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Statement on Disability Pride Month

Statement on Disability Pride Month

July is Disability Pride Month, which began in 1990 after the landmark passing of the Americans with Disabilities Act (ADA)! The Reproductive Health Access Project believes that there is no reproductive liberation without full bodily autonomy for all people, including people with disabilities. We envision a world where all individuals and communities have equitable access to sexual and reproductive health care and information, free from stigma, bias, judgment, coercion, and persecution. We are committed to training, supporting, and mobilizing primary care clinicians to ensure that this vision becomes reality. We also know that the reproductive health and rights movements must do more to become more inclusive of disabled people.

Disabled people, particularly BIPOC disabled people, have long experienced violence and discrimination in health care, including reproductive health care. They have been – and continue to be – subject to forced sterilization, a form of eugenics. In 1927, the Supreme Court ruled in Buck v. Bell that a law in Virginia allowing for forced sterilization of people with intellectual disabilities did not violate the Constitution – a decision that has not been overturned. Currently, 31 states and Washington D.C. allow forced sterilization in some cases. 

Harmful and ableist assumptions that people with disabilities do not have the ability or desire to express their sexuality or to have children and/or be parents further deny people the health care that they need. Studies demonstrate that people with disabilities are less likely to receive cervical cancer screenings, prenatal care, and family planning services, and are more likely to receive sterilization. Additional barriers faced by disabled people within the health care system include inaccessible clinic spaces and equipment, lack of proper training for clinicians, clinician bias, and more.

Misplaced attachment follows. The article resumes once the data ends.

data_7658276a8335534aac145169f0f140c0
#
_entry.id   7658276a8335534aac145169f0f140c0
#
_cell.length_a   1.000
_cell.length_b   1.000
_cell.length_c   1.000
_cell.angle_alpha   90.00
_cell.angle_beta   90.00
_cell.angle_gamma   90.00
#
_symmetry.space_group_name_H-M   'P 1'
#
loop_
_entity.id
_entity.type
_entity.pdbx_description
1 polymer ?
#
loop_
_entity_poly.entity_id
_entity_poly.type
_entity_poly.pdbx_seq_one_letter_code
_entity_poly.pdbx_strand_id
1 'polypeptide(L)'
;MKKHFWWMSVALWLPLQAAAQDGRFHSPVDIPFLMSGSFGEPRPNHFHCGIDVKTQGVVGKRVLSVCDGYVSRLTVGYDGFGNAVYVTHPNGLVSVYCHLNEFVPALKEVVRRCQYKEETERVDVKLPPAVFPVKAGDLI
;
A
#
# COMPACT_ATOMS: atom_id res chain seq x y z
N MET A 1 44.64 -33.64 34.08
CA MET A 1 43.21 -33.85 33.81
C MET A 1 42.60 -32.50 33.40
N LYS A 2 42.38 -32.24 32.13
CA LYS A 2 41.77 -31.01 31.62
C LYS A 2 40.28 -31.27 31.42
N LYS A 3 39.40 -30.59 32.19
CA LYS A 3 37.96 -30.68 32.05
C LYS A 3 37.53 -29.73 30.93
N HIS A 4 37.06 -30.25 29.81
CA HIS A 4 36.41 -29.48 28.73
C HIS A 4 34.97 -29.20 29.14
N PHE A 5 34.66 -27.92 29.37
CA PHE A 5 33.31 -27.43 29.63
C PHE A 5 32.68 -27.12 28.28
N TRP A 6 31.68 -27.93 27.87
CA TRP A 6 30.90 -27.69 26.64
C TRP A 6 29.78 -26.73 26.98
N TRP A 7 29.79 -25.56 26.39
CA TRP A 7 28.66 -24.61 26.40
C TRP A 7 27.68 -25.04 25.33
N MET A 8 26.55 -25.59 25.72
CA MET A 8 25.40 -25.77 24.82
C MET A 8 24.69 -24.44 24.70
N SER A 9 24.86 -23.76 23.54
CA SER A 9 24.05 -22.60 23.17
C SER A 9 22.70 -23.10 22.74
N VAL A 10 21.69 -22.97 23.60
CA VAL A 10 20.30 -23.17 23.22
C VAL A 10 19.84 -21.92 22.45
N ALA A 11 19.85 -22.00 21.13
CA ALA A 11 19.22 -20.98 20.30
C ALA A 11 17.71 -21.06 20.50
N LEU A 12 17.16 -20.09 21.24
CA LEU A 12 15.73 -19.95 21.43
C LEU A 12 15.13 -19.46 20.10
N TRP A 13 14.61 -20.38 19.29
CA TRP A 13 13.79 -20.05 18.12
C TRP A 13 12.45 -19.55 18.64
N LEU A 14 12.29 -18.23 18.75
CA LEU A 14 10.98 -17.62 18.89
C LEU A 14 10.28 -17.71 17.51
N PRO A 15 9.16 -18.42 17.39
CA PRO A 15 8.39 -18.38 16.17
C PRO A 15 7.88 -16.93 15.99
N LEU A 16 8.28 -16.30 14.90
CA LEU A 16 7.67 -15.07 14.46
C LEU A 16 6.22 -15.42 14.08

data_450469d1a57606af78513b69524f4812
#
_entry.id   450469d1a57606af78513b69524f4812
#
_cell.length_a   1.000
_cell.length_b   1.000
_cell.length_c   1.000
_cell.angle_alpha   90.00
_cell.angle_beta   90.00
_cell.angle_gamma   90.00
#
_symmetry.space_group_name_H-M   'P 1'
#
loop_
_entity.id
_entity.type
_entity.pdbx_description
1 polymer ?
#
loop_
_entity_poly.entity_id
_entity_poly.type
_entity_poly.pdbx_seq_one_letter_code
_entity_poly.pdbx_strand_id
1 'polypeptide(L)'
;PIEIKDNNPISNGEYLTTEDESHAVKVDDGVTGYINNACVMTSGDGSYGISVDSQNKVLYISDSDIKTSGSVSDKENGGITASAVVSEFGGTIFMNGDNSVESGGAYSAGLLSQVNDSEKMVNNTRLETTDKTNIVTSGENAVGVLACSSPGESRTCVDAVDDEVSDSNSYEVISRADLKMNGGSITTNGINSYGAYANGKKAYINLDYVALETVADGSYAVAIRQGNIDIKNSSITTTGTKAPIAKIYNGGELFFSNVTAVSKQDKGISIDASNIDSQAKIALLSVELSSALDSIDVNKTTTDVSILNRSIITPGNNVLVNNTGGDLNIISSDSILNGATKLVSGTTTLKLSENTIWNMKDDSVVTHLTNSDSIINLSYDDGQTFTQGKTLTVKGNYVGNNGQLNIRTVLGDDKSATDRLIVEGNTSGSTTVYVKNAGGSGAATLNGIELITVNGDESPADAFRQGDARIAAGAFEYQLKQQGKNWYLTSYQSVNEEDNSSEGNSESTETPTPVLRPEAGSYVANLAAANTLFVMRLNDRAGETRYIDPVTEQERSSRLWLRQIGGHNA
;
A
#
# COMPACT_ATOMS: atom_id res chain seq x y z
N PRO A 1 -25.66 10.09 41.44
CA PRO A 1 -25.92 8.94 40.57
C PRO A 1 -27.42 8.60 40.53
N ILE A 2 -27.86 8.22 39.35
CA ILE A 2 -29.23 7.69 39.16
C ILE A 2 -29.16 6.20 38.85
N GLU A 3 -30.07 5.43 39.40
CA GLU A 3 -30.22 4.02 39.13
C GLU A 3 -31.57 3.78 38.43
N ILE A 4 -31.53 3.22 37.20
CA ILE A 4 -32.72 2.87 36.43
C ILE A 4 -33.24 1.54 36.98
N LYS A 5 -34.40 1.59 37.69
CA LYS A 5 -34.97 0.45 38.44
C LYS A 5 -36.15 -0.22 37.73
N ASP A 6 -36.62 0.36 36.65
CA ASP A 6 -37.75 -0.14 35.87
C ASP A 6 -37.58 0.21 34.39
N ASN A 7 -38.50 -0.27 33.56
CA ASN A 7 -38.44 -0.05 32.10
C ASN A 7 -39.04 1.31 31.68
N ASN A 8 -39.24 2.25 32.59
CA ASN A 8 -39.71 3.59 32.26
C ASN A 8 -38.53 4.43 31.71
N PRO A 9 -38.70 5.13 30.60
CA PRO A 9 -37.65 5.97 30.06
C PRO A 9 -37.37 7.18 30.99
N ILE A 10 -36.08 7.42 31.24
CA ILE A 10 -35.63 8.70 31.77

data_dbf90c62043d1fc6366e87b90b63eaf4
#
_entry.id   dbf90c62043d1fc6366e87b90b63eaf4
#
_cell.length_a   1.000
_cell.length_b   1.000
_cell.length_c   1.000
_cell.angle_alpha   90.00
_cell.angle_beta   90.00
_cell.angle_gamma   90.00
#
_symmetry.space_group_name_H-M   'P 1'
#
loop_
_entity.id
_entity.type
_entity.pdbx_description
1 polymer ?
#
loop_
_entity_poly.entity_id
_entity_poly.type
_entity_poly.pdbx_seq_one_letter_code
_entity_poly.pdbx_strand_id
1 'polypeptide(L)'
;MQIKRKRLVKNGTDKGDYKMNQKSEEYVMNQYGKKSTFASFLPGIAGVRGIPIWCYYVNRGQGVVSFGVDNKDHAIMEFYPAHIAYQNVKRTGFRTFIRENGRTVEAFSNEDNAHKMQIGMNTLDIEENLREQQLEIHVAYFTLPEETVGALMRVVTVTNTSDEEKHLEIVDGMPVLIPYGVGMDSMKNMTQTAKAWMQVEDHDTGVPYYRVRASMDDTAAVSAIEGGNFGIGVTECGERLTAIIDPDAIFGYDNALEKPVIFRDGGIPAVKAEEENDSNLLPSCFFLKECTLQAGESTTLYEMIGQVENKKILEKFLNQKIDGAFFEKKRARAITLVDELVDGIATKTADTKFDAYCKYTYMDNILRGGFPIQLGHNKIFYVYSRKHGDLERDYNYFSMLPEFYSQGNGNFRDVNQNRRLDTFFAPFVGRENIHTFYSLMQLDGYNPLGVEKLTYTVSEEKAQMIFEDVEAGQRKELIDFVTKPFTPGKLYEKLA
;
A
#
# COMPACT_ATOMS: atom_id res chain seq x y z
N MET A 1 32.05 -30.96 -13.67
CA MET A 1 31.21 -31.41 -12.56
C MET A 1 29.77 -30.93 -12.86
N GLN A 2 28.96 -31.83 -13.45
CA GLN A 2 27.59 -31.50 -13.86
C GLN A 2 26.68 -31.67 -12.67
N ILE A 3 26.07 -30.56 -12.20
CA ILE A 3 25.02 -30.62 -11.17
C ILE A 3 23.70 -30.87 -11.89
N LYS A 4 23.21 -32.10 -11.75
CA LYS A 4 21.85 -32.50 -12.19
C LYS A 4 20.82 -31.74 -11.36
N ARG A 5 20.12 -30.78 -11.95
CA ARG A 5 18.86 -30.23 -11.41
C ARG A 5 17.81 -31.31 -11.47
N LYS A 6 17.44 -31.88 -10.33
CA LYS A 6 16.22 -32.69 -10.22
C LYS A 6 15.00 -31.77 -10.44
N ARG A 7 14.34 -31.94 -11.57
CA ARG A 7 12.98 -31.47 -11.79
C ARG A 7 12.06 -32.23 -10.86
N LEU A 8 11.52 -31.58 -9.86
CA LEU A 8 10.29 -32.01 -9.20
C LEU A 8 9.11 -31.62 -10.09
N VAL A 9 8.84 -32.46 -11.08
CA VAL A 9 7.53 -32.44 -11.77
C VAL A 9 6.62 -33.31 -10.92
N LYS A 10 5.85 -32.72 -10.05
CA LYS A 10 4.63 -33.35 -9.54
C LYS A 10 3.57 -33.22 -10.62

Anti-abortion lawmakers discuss bans on abortion in cases of “fetal anomaly” as “protecting” people with disabilities, yet they consistently vote against legislation that would actually protect disabled people after birth. Conversely, we must acknowledge that the reproductive health movement has also used disability as a justification for abortion – yet another way violence is perpetuated against disabled communities. It’s critical for us to recognize that reproductive justice and disability justice are not at odds, but rather the fight for bodily autonomy and dignity in health care are foundational and intersectional.  

This Disability Pride month, we celebrate the activists and leaders in the disability justice movement who have long fought for the inclusion of disabled people in the reproductive health, rights, and justice movements. We also recognize that as an organization, RHAP must and can do more to ensure that our work better reflects and supports the reproductive needs of disabled people. 


Read our Contraceptive Pearl Reproductive Health Care for People with Physical Disabilities here

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